Traveling to Camiguin was not as smooth as I thought it would be. I momentarily forgot I would not be traveling solo and momentarily forgot people would not see a “boyfriend” with me but a pale foreigner with blue eyes.—Cebuanang Lagom on Traveling with a Western Boyfriend
About what you wrote, it was something I’ve been looking for for the past months. I’ve read tons of similar write-ups but none have captured the shame and belittling that I have felt whenever a snide remark is whirled at me for having dark skin and being with a foreign boyfriend.
I’ve thought about writing my frustrations countless times but I wasn’t sure anyone could relate at all. And it was in that moment when an acquaintance uploaded a first photo of her with her american boyfriend captioned “Braving stereotypes” that I felt someone is going through the same road as me. And I was happy (if that’s even appropriate), I felt a bit secure knowing I wasn’t alone.
I never really thought that this sort of bullying would happen to me. Maybe I was naive, but I was used to being surrounded by people who are well travelled, and maybe “cultured” enough to not throw around really nasty comments. But surprise surprise, just a few weeks when I started going out with Paco (boyfriend), I encountered my first insult. It was at the basement parking in Ayala’s new wing– my favorite spot because it’s where the carwash boys usually stay.
Lo and behold! When I got out of the car, the carwashers only greeted Paco “Good morning, Sir” as if I wasn’t there. To add salt to the injury, one of them said, “Carwash, Sir?” I got irked in an instant because I thought they’d at least feel my presence seeing as I was the one who came out from the driver’s seat. Pissed, I told them, “Kuya, ako ang tag-iya. Ngano sya inyong gipangutana?” (I cringed while saying that because it was so hilas but I felt that I had to), to which they just answered with “Unya pacarwash ka, ma’am?” I just wished they’d say sorry.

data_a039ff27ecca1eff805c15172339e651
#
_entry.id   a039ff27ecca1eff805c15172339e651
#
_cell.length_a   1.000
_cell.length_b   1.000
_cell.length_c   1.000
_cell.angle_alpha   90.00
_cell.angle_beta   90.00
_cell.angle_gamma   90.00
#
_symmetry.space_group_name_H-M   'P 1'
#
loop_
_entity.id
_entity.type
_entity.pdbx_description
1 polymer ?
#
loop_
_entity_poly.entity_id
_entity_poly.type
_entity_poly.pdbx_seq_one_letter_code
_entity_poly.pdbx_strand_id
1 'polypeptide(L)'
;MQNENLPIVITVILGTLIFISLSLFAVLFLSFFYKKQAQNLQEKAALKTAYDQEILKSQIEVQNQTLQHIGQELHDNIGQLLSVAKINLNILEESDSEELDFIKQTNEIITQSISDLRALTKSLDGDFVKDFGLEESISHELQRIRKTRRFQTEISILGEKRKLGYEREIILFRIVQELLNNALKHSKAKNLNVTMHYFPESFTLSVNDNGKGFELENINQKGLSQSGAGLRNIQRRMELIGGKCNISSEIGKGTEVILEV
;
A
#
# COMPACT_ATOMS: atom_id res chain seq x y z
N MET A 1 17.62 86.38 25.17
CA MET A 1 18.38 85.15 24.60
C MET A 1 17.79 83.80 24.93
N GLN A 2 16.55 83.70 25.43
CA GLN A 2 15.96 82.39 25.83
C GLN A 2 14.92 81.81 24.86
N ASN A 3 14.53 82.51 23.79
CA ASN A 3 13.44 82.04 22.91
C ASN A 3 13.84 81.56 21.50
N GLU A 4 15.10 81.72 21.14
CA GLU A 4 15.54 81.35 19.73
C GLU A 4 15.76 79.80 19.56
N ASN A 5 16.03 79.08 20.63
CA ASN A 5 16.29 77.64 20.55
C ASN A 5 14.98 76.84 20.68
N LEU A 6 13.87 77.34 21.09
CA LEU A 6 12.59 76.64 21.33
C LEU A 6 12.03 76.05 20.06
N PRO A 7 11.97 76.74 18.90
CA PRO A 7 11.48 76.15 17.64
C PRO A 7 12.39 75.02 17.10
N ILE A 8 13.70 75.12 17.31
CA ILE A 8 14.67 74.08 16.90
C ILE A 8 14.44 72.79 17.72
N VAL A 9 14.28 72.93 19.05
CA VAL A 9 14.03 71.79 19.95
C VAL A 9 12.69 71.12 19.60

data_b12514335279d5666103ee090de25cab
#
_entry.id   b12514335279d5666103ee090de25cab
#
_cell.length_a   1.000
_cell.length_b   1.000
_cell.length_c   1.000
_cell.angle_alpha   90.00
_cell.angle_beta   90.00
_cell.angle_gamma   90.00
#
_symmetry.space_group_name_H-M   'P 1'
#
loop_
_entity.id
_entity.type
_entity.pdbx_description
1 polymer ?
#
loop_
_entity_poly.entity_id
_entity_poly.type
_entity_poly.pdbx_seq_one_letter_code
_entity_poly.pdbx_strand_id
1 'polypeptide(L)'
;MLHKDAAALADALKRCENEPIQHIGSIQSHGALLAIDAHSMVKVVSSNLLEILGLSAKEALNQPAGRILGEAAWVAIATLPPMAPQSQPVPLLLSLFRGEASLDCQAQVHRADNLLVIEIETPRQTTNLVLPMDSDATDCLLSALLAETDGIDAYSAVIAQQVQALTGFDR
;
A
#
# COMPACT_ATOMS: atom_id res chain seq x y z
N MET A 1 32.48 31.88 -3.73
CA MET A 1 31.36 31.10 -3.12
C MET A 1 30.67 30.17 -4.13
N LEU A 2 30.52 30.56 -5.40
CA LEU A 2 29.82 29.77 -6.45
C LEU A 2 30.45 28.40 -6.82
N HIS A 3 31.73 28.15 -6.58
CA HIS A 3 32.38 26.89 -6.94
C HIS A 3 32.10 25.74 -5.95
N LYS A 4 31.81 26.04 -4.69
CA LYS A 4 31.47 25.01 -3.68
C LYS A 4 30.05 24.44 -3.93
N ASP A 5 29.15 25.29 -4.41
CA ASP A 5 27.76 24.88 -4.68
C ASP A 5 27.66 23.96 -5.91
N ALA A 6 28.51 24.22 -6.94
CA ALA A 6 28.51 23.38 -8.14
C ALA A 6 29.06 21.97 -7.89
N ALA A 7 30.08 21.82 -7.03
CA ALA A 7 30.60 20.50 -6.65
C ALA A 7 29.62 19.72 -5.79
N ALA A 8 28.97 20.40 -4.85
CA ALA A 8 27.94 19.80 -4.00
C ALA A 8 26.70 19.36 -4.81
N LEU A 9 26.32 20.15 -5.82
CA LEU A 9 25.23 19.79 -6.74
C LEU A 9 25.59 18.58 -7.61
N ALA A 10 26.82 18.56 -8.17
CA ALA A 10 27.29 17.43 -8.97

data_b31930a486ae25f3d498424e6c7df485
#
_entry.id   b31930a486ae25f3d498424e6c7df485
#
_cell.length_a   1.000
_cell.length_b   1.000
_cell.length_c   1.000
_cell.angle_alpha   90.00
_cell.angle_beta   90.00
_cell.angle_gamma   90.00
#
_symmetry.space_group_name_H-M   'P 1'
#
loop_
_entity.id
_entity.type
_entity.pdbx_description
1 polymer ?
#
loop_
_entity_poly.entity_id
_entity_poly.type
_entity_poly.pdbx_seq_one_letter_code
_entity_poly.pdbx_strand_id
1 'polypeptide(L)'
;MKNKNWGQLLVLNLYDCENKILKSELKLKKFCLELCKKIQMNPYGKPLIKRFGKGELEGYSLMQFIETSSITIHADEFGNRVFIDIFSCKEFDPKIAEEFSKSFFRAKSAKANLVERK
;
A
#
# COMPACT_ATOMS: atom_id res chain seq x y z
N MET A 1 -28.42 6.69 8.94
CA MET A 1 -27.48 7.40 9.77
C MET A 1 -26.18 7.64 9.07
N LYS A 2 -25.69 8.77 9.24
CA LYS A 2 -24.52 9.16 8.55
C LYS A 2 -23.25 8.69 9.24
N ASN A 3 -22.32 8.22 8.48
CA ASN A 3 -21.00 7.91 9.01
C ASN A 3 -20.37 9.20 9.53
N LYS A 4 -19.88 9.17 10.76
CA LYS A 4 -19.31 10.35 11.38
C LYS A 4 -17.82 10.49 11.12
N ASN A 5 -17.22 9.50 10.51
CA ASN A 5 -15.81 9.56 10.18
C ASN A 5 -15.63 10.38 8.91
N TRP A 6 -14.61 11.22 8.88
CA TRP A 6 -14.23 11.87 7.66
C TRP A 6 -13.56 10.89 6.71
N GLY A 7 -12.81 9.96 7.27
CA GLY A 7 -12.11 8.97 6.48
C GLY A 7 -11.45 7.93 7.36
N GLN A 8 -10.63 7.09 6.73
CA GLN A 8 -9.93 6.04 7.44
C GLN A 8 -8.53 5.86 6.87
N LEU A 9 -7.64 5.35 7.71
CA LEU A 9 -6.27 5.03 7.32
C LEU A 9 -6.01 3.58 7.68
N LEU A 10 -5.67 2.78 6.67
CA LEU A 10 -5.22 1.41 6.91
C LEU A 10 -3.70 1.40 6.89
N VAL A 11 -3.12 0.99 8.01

It was also in that time that I decided to realize my long dream of traveling, starting off with loca l– Bantayan, South of Cebu, Siargao, etc., of course, with Paco.
In summary, these are the remarks that stuck with me until now:
“May ka day nakabingwit og batan-on” – Bantayan fisherman (I laughed when I read that line from your article although yours was just insinuated).
“Wait, how old are you?” – Danish girl and American girl at Siquijor (they thought I was 17 dating a 30-year-old man) (I’m actually 21 and Paco is 24) this just goes to show that stereotyping is not limited on our fellow Filipinos as well
“Importante gyud ning edukasyon aron dili ra minyo’g kano ang ending. Awa” – Filipino father talking to his children on the table next to ours at Siquijor
“Di diay ka librehan sa imong bana, day? Kakuyaw” – man at the ticketing booth in Siquijor (with matching agik-ik) to which I replied “Naa man koy akong kaugalingong kwarta noy”.
These are just a few of the condescending lines I encounter on a daily basis when we are together traveling. And suffice to say, I’ve grown to being numb at the insults.
It’s actually a good lesson on anger management since I just can’t slap people with my diploma to prove I am not what they think I am. But like what Paco said, these shouldn’t stop me from enjoying every bit of the place where I go. And that what people usually say about me speaks more about them.
Along the way, we will learn to just roll our eyes internally at any sentences with the words “lagom” and “porener” in it. You have no idea how much your article has lifted my spirits up… So thank you for that!
Like me, you can just laugh it off and tell them next time that yes, you married a 70-year-old foreigner you met at a dating site. You’ll have the last laugh with that. I do mine when I tell them I’m 12. It’s so annoying to the point that it becomes ridiculously funny. — C M on Braving Stereotypes